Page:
Parliament should back deal between EU and China that would ‘protect 200 products’

Parliament should “back the deal between the EU and China that would protect 200 European and Chinese products”, the European Committee on International Trade said this week.

In a resolution approved by 38 votes, with one vote against and three abstentions, the trade committee backed the EU’s agreement with China, signed in September.

It will ensure that 100 European products bearing geographical indications (GIs) such as Irish whiskey, feta and champagne are protected.

In exchange, 100 Chinese products will enjoy the same type of protection in the EU. Within four years, the agreement will be extended to include a further 175 European and Chinese products.

‘A confidence-booster’

While trade MEPs welcomed the agreement they see primarily as a “confidence-booster”, they call on China to “extend the constructive cooperation to the ongoing negotiations on a bilateral investment agreement”.

In addition, they want that constructive cooperation to extend into areas of conflict, such as: on industrial subsidies; state-owned enterprises; forced technology transfer; reciprocity in public procurement and overcapacity in steel; aluminium; and high-tech.

Rapporteur Iuliu Winkler said that the EU-China agreement on the protection of GIs is a “positive step forward in the bilateral relationship”, along with being a “good tool to promote and protect the authenticity of high-quality products” on the respective markets.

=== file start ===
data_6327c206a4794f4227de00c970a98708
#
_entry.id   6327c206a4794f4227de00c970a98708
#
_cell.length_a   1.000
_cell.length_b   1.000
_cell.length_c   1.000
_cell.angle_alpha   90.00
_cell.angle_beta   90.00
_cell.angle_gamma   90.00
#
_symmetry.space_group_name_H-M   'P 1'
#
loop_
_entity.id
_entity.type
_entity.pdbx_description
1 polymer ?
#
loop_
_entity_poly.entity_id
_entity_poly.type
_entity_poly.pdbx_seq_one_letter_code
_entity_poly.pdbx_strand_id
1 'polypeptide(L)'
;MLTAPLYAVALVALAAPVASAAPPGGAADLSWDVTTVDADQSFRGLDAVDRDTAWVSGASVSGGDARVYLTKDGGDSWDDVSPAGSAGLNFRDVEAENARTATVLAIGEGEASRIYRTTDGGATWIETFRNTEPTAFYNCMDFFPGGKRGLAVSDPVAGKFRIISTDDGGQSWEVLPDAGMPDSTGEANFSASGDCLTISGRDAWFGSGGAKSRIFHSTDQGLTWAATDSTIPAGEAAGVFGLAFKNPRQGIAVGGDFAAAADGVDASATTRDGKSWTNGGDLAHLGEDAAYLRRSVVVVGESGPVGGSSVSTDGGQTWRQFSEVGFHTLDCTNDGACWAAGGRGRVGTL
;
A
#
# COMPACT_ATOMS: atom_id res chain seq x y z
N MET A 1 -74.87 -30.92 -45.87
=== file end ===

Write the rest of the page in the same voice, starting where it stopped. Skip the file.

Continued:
“It is primarily a confidence-building exercise, serving as a measurement of the parties’ ambition to ensure the deal is implemented effectively. The trade committee will actively participate in monitoring and scrutinising the agreement’s effective implementation, seeking frequent reporting from the European Commission.”

Next steps….

Parliament is set to vote on its consent to the agreement and the accompanying resolution at its first November session (November 11-12). With parliament’s consent, the council has to adopt the agreement so that it can enter into force at the beginning of 2021.


In 2019, China was the third-largest destination for EU agri-food products worth €14.5 billion.

It is also the second-largest destination for EU exports of GI products, accounting for 9% in value, including wines, spirit drinks, and agri-food products. In 2018 and 2019, however, 80% of seizures of counterfeit and pirated goods originated in China, causing a €60 billion loss to EU suppliers, says the report.

The first significant bilateral trade agreement between the EU and China was signed on July 20.

It hasn’t been all smooth sailing when it comes to relations between the EU and China as, during the summer, the EU recalled its request to China to authorise EU member states’ exports of agricultural products.

The EU outlined concerns about new restrictions introduced on food exports to the Asian country, on the grounds of “controlling the coronavirus pandemic, leading to an increased number of unjustified inspections, controls and requests for certificates on EU exports of agricultural products”.